UPSC CSE Mains Syllabus: GS-3- Issues related to direct and indirect farm subsidies and minimum support prices; Public Distribution System- objectives, functioning, limitations, revamping; issues of buffer stocks and food security; Technology missions; economics of animal-rearing..
Agriculture Research & Development
Agriculture and allied sectors account for approximately 14 per cent of India’s GDP, and 50 per cent of its entire workforce is involved in these sectors. India is now the second largest producer of wheat and rice, the major staple food of the world. In the last few years, our country has shown a steady annual increase in kilograms per hectare produce for certain agricultural items.
- Indian agriculture has transformed significantly over the last few decades.
- Multiple factors sach as growth in household income, expansion in food processing, and increase in agricultural exports has facilitated double digit growth to this sector.
- The green revolution was a major technological breakthrough which created a lasting impact on Indian agriculture.
- However, when it comes to investments on Research & Development (R&D) Infrastructure and Technology implementation, a lot more needs to be done.
R&D in Agriculture: The Ground Reality
- With ever-increasing supply-side constraints, the role of R&D has become increasingly important with the potential to offer long-term solutions for Indian agriculture.
- Farmers’ access to latest researches can help in overcoming issues such as seed problems, pest and disease problems, crop sustainability, climate change, irrigation problems, soil erosion, to name a few.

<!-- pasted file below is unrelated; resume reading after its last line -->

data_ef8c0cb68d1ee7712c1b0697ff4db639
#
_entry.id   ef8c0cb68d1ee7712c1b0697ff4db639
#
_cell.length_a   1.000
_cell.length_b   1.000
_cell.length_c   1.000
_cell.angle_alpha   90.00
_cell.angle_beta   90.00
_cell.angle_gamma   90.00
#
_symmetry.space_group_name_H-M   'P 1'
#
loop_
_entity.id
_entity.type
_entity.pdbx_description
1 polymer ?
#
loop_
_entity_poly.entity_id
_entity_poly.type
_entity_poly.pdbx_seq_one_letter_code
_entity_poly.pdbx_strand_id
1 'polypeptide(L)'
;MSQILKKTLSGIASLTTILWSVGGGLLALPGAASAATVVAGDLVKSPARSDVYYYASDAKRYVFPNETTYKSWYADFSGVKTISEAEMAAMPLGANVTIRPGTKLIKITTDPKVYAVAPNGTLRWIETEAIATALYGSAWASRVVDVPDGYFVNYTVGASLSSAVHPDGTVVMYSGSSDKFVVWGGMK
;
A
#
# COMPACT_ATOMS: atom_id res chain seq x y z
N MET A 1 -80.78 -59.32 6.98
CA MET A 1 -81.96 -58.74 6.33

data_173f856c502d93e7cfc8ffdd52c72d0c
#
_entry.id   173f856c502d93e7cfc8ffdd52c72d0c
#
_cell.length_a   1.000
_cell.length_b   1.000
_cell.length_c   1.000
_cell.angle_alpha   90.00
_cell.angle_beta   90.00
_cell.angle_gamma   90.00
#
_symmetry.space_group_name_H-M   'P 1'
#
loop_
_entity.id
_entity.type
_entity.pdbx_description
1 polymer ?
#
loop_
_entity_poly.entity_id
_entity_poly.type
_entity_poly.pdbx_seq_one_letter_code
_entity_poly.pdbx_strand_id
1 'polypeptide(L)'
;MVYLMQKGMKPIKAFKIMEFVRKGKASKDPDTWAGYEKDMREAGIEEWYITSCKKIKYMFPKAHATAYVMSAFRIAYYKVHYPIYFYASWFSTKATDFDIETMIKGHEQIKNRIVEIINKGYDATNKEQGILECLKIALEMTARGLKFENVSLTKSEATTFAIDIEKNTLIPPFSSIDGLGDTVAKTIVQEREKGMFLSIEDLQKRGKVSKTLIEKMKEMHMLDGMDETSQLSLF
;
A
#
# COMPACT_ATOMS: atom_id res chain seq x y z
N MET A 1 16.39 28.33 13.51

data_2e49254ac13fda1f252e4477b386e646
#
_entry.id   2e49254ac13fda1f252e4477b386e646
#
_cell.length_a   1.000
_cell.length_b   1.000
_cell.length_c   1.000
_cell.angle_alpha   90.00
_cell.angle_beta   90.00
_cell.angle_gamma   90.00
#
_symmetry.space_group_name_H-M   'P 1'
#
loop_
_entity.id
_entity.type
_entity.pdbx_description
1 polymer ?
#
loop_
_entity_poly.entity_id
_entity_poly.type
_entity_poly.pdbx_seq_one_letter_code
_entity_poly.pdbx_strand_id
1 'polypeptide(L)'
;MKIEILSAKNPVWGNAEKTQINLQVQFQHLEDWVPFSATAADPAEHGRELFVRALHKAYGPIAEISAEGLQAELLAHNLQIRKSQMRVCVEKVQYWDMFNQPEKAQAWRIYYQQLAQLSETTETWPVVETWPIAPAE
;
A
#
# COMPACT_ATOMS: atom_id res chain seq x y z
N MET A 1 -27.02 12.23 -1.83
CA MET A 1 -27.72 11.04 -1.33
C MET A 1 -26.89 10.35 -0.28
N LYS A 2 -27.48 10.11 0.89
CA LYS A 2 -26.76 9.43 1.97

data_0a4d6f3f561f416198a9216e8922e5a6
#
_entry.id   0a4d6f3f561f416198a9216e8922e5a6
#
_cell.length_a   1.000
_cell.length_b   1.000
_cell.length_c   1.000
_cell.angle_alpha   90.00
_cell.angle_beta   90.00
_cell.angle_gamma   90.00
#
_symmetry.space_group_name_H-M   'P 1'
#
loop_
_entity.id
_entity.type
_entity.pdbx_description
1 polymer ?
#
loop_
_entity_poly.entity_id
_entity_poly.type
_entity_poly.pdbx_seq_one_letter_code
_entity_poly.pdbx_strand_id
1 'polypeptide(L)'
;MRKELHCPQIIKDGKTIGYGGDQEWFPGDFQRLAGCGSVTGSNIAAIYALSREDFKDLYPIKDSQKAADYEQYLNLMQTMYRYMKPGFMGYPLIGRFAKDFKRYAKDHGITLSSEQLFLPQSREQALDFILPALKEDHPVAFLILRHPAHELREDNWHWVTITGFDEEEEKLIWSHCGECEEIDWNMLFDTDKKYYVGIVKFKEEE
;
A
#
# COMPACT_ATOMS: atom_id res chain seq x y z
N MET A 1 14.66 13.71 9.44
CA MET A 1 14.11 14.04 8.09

- Earlier, research institutions, agricultural universities, and public sector corporations were important stakeholders in the R&D ecosystem for sustainable agricultural practices.
- However today, even multinationals and private sector firms, is investing heavily on R&D.
Agri R&D And Extension:
- China spends a lot more on agriculture knowledge and innovation system (AKIS), which includes agri R&D and extension.
- Impact of investment and subsidies on agri-GDP growth and poverty alleviation revealed that the highest impact is from investments in agriculture research and education (R&E).
- India invests 0.35 per cent of its agri-Gross Value Added (GVA) while China spends 0.8 per cent.
- To increase total factor productivity, India needs to increase expenditure on agri-R&D.
Producer Support Estimate :
- The incentive structure as measured by producer support estimates (PSEs) is much better for Chinese farmers than Indian farmers.
- This negative PSE (support) is fallout of restrictive marketing and trade policies that do not allow Indian farmers to get free trade prices for their output.
- To address this, India needs to carry out large scale agri-marketing reforms (APMC and Essential Commodities Act).
- India needs to reduce the gamut of commodities under the MSP system and keep MSPs below international prices.
|The Producer Support Estimate (PSE) is an indicator of the annual monetary value of gross transfers from consumers and taxpayers to support agricultural producers, measured at farm gate level, arising from policy measures, regardless of their nature, objectives or impacts on farm production or income.|
Direct income support schemes:
- China has combined its major input subsidies in a single scheme, which allows direct payment to farmers on per hectare basis.
- This gives the farmers freedom to produce any crop rather than incentivising them to produce specific crops.
- It may be better for India to also consolidate all its input subsidies and give them directly to farmers on per hectare basis and free up prices from all controls.
- This would go a long way to spur efficiency and productivity in Indian agriculture.
Finally, India should take measures like investing more in agri-R&D and innovations, improving incentives for farmers by carrying out agri-marketing reforms, and collapsing input subsidies into direct income support on per hectare basis. This could put India’s agriculture on a high growth trajectory.
In spite of successful R&D initiatives around crop cultivation and protection and huge investments from the private sector, a majority of farmers in India have not been able to get optimum yield in the absence of expert scientific advices.The need of the hour is to bridge the gap between research and practice.
Source:” Indian Express.”
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